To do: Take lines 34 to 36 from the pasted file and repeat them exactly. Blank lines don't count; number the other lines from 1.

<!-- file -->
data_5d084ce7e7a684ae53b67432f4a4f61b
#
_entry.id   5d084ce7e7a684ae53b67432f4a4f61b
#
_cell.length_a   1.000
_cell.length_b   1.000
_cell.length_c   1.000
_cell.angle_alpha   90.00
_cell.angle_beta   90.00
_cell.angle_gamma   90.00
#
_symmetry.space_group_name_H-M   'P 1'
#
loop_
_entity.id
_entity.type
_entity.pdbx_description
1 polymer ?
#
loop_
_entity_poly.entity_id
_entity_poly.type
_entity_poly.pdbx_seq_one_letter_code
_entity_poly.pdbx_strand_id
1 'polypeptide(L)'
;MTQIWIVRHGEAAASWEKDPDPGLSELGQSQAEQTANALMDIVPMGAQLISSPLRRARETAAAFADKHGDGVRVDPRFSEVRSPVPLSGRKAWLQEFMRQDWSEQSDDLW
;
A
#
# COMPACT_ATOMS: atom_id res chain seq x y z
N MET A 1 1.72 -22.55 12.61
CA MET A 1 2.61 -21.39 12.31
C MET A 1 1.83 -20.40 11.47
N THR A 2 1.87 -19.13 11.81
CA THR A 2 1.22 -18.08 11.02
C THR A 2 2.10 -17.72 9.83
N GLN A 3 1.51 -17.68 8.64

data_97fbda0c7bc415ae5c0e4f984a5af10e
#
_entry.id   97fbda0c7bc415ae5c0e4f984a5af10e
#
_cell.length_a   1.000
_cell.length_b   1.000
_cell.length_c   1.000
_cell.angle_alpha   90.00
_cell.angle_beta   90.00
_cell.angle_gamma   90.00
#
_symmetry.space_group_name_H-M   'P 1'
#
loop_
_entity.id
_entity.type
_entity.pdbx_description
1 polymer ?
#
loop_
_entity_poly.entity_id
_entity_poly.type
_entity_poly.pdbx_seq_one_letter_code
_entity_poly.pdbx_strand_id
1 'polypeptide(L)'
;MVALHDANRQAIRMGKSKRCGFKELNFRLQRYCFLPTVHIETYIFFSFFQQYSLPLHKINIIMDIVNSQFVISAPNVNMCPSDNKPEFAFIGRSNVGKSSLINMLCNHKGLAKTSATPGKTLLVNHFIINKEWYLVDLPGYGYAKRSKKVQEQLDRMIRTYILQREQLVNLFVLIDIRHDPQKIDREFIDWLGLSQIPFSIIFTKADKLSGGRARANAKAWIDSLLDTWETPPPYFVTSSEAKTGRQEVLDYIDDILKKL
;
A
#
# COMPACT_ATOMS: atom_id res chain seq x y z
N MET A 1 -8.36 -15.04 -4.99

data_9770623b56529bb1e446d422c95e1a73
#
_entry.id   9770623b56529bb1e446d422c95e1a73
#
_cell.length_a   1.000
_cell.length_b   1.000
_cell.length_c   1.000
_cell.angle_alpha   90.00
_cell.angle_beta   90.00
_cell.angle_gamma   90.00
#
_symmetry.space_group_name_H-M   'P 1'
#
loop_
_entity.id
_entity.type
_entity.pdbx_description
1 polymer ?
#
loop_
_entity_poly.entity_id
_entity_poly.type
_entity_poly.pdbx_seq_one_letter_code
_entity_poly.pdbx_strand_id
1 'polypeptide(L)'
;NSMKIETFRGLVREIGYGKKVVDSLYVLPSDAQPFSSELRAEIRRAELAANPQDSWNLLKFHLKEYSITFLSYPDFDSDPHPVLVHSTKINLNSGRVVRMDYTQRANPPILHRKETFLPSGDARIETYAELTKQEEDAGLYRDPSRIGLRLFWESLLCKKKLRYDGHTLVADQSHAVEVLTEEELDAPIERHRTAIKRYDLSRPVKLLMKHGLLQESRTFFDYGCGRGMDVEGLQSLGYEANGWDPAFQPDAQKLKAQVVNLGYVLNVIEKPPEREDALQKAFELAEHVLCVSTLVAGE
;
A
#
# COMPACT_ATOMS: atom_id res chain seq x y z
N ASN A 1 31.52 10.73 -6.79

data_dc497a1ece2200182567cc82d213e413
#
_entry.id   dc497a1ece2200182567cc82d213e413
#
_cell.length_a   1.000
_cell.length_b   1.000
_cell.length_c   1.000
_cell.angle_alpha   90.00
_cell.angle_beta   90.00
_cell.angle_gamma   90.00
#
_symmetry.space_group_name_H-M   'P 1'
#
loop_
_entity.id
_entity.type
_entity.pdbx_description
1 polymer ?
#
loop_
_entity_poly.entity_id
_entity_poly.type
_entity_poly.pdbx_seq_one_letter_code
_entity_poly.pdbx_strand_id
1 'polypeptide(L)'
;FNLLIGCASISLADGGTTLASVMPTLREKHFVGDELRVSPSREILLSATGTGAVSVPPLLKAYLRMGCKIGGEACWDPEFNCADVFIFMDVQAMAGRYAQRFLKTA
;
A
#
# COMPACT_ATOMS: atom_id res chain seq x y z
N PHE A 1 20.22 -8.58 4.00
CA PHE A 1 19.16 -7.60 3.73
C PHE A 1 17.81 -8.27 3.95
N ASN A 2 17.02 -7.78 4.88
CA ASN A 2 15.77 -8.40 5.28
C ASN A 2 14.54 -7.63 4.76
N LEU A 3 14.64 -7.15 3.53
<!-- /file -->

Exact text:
N THR A 2 1.87 -19.13 11.81
CA THR A 2 1.22 -18.08 11.02
C THR A 2 2.10 -17.72 9.83